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If there is one saving grace in the current lodging market downturn it’s that new supply is proceeding at a measured pace, thereby giving hoteliers hope that when the economy eventually turns, they will not be competing with a swell of new product. Yet the major franchise companies depend on new development to grow their brand distribution. To get an understanding of how franchise companies can expand even in this parched capital environment, GlobeSt.com spoke to James F. Anhut, senior vice president and chief development officer, the Americas, for InterContinental Hotels Group in Atlanta, at the recent New York University International Hospitality Industry Investment Conference at the Waldorf-Astoria in New York City.

Anhut oversees development for IHG’s seven brands in North America, which includes the upscale InterContinental Hotels & Resorts and Crowne Plaza flags, as well as Hotel Indigo, a boutique offering. In the extended-stay segment, IHG franchises the high end Staybridge Suites and the mid-scale Candlewood Suites. And of course, the iconic Holiday Inn and Holiday Inn Express chains are within its franchise family. All told, there are 4,222 hotels carrying the company’s flags across the globe. Anhut talked about IHG’s pipeline for new projects and how it’s holding up in today’s climate.

GlobeSt.com: Can you give us an update on InterContinental Hotels’ development activities?

Anhut: The company still maintains the world’s largest distribution of hotels, and also the world’s largest hotel pipeline. This environment we face now, needless to say, is challenging. The velocity of deals has slowed in terms of the people coming into the franchise system. But as an enterprise, we have about 1,700 hotels in the pipeline across the globe that are to be developed. So we feel pretty comfortable about the growth prospects from the perspective of unit distribution over the next couple of years despite the slowdown in the economy.

GlobeSt.com: Are franchisees able to get financing?

Anhut: There is no doubt that capital for new development and renovations is constrained. That’s not a North American or US phenomenon, that’s global. That has the effect of slowing things down. That doesn’t mean deals won’t get done. It just means it may take a bit longer. In a lot instances, especially in our power alley of mainstream brands, such as Staybridge, Candlewood, Holiday Inn and Holiday Inn Express, those deals are still getting done with more regional or community lenders that are more relationship driven, albeit with higher equity requirements and maybe slightly different underwriting in regards to terms, pricing, length, etc. As a result, the deal volumes and transactions are slowing down. But they are still getting done. If one out of every three or four deals gets done that is in our pipeline, that is still a lot of growth that is built into a 1,700-hotel pipeline. I draw optimism from the developer community that we work with because they remain pretty upbeat and optimistic.

What a lot of people haven’t talked about in this environment is the lowering cost to construct. We’ve heard numbers quoted from 15% to 25% less to develop a hotel project today. These are long-term assets that have a depreciable life for 30-plus years and have realistic lives of much longer than that. So if you can build it at a 20% to 25% lower basis than somebody who built a hotel two to three years ago, then you’ve got a competitive advantage from a couple of aspects. It affects your ability to price and when it comes time to refinance or maybe trade the hotel down the road, your basis is lower to start with than somebody who opened as recently as a year or two ago. Our franchisees are in the business of developing, owning and operating hotels. They are looking much longer term. We are staring down some pretty challenging times right now, but the business remains one that has the potential to grow long term. Demand is down today, fewer people are traveling, but the long-term trend is up in terms of the number of people who will have the wherewithal to travel in the next couple of decades. Just look at the emerging markets and the emerging middle class.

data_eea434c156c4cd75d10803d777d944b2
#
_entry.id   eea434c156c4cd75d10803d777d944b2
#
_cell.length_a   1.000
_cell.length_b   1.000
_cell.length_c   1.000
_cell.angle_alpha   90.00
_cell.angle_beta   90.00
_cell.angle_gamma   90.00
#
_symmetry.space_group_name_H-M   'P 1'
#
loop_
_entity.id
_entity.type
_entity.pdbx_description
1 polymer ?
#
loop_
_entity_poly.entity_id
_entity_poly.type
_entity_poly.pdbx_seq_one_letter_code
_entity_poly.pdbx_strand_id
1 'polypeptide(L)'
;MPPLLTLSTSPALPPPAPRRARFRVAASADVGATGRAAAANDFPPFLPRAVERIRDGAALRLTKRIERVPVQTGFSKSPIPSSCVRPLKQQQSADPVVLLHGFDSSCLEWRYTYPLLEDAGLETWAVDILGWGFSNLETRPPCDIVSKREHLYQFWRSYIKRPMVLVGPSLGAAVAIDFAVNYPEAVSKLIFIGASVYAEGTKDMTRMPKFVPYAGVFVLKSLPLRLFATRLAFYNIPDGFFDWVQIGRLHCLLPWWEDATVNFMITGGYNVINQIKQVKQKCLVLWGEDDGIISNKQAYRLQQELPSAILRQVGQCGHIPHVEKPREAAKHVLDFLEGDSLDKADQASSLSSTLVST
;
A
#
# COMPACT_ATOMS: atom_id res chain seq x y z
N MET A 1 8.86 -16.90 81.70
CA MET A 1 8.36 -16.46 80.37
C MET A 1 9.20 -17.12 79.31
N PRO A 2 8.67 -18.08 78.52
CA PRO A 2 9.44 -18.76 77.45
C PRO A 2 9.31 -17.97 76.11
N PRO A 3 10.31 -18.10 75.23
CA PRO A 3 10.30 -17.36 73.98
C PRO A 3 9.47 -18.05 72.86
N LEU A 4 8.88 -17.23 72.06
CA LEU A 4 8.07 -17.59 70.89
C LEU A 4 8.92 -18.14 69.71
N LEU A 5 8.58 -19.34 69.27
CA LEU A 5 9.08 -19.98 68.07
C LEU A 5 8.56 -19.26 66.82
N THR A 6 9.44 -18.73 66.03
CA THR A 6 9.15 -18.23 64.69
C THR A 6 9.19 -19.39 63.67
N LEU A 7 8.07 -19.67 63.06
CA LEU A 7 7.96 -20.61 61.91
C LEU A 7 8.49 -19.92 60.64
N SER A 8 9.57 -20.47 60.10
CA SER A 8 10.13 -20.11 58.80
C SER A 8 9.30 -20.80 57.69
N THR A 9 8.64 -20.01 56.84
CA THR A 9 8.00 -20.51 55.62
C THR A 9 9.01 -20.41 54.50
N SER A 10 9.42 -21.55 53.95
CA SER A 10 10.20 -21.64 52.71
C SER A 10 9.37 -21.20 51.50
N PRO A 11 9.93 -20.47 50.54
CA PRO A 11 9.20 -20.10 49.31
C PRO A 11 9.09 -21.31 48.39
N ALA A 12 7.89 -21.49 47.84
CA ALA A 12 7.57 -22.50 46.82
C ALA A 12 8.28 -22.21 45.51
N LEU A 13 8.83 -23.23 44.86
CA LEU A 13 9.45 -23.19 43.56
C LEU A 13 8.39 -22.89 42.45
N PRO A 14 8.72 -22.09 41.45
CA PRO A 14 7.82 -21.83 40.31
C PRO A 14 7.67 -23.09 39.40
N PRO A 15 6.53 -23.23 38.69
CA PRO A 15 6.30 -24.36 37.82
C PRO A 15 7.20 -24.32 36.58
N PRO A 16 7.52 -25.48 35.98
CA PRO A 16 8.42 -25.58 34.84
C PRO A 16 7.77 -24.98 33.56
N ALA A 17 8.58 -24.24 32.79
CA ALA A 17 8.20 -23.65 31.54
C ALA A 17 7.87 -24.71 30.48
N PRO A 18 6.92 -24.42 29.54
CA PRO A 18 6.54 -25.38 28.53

GlobeSt.com: Is most of your development in the mid-scale area?

Anhut: It’s dominated by Holiday Inn and Holiday Inn Express. Of those 1,700 hotels, 1,100 are Holiday Inn or Holiday Inn Express. The next wave would be Staybridge and Candlewoods, with another 300 between the two of them. Then you add Crowne Plaza, Hotel Indigo and InterContinental behind that in terms of the number of projects signed.

These aren’t deals we are dreaming about. Those are deals that people have actually put money into, invested in a franchise and committed to a management contract with us. Because of that, I feel pretty confident about the future and the ability to grow the pipeline. The capital requirements for the majority of the projects in the pipeline are not in the hundreds of millions, they are in the tens of millions. People can raise that kind of money, even if they need more equity than they did earlier. So when the equity goes up by 10%, 20% or maybe 30%, you are not out there looking for $30 million to $70 million. You are looking for $2 million to $5 million. It’s more likely those deals will get done than some of the high-end projects that have huge capital requirements and long lead times.

GlobeSt.com: What percentage of that 1,700 will get built?

Anhut: There is a relatively small amount of attrition from our pipeline. What’s beginning to happen now is that deals are stretching a bit longer in terms of the amount of time it would take to develop, and it’s not because of entitlements or aligning contractors or things like that. It comes down to financing in most instances. So if a lead time is, say, 18 months for a project, it might be slipping a month or two or three while people are working toward that. People ask, How many deals are falling out? There are really not that many. People don’t sign a license agreement with you because they think you are nice guys. They want to build a hotel.